In staid New England, if a younger man drives onto the property of an elderly woman and threatens to knock something down, you expect pushback: an argument, a call to the authorities, and the subsequent removal of the man from the premises. But on a cool November morning in Colchester, Connecticut, quite the opposite is occurring. Here, on the banks of a midsized watercourse called the Jeremy River, Steve Gephard, a fisheries biologist with the Connecticut Department of Energy and Environment Protection, has arrived with Sally Harold of the Nature Conservancy and a backhoe-mounted jackhammer. They direct workmen to rip down a dam on the property of 84-year-old Yankee matriarch Nan Wasniewski. As the jackhammer bashes through the concrete, and water begins flowing unimpeded downstream for the first time in almost three centuries, Wasniewski, dressed in a crisp blue windbreaker, can only shake her head at the spectacle. She sold the dam to the town for a dollar. In return, she earned the chance to bring a river back to life. For full article, click here.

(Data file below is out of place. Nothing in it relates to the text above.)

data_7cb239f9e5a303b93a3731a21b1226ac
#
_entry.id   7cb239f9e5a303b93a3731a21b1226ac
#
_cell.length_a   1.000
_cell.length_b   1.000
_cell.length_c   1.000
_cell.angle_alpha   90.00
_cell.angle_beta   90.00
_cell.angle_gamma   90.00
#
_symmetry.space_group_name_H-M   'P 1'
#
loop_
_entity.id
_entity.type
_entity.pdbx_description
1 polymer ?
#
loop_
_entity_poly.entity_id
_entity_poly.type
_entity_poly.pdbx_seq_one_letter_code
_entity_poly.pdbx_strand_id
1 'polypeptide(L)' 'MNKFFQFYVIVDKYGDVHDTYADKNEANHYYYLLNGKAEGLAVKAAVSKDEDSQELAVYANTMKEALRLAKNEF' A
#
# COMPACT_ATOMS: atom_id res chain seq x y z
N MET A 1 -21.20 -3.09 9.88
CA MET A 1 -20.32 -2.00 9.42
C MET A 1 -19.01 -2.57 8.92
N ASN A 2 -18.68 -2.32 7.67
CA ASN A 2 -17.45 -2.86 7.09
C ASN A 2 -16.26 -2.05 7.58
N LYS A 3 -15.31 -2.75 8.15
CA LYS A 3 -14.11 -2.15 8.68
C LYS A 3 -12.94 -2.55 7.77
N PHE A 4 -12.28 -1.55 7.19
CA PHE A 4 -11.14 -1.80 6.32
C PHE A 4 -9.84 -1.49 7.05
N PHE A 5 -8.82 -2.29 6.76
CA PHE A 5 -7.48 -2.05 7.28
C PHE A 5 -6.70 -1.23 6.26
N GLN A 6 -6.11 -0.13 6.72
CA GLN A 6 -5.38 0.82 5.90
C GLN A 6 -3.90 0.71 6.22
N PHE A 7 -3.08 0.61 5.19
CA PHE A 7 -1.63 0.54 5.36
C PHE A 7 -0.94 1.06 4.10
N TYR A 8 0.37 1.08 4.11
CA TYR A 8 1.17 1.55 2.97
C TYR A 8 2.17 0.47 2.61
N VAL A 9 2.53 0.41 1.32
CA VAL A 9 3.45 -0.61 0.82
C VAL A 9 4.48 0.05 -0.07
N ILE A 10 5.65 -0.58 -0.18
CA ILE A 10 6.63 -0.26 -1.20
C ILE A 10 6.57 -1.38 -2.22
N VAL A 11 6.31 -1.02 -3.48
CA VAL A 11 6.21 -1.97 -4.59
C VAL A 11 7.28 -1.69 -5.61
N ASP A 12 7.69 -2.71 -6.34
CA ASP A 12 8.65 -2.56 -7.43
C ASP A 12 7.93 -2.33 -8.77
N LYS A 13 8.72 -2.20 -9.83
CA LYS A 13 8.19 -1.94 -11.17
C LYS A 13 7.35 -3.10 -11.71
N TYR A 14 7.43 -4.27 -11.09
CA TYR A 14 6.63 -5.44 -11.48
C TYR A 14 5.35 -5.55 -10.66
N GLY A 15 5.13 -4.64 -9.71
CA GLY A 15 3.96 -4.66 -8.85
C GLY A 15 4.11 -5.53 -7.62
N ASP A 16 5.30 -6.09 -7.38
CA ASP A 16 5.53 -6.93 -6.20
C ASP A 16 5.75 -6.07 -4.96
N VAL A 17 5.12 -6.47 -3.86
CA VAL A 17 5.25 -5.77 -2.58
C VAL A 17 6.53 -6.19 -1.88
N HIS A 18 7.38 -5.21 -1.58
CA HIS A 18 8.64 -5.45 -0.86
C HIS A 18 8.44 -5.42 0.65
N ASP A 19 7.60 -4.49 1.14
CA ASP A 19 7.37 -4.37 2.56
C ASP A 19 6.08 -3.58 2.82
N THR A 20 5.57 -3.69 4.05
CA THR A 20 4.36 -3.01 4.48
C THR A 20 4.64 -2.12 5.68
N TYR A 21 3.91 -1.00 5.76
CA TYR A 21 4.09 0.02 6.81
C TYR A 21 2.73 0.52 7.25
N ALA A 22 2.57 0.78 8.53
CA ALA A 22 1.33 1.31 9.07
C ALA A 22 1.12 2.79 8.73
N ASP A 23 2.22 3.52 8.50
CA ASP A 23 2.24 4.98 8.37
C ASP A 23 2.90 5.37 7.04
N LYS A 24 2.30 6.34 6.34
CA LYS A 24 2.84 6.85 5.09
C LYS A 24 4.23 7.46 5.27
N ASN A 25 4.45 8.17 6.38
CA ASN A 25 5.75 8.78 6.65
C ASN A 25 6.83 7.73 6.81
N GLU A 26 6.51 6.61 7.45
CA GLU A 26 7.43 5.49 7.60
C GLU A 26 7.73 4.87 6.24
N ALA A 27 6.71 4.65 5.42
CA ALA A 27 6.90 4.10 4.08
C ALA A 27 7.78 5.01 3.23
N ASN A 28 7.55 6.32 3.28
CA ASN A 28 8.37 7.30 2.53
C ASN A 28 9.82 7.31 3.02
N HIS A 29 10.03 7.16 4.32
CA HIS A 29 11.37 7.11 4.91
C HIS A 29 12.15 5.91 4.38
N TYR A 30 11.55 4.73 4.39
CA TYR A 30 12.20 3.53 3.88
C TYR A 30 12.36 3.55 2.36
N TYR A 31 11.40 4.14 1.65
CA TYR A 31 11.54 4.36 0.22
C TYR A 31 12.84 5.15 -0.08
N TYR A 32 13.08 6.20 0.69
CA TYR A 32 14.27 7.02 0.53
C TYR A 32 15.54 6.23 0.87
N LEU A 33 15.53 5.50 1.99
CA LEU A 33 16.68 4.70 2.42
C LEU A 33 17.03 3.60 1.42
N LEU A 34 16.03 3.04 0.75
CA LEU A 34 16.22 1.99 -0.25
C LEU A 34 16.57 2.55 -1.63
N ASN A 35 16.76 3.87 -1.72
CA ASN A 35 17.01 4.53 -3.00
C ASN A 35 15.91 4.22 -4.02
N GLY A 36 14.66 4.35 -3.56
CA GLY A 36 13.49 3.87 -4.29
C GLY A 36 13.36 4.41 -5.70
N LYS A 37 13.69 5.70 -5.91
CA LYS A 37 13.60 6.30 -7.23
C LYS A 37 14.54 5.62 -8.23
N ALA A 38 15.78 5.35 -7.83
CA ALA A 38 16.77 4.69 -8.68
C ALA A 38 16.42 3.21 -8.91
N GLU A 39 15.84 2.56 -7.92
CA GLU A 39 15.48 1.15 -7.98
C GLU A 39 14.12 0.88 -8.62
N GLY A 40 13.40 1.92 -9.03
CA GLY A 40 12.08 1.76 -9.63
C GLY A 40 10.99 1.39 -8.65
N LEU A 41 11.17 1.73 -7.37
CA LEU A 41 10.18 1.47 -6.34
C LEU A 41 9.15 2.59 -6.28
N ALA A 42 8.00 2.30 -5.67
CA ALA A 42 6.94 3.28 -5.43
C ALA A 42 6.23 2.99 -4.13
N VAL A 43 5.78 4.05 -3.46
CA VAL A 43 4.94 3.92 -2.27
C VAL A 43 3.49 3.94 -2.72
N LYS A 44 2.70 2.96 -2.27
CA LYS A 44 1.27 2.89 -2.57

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wppWhere Levees Fail In California, Nature Can Step In To Nurture Rivers

By Lauren Sommer – npr –  March 29, 2017
After millions of dollars of flood damage and mass evacuations this year, California is grappling with how to update its aging flood infrastructure. Some say a natural approach might be part of the answer. For full story, click here.

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by Brenda Zollitsch, Policy Analyst, ASWM

Please note that this is a compilation of information developed by other organizations and agencies working on the protection of ephemeral wetlands and the organisms that rely on them.  All sources are cited with hyperlinks to the original materials.

Still Waiting for Spring Here in Maine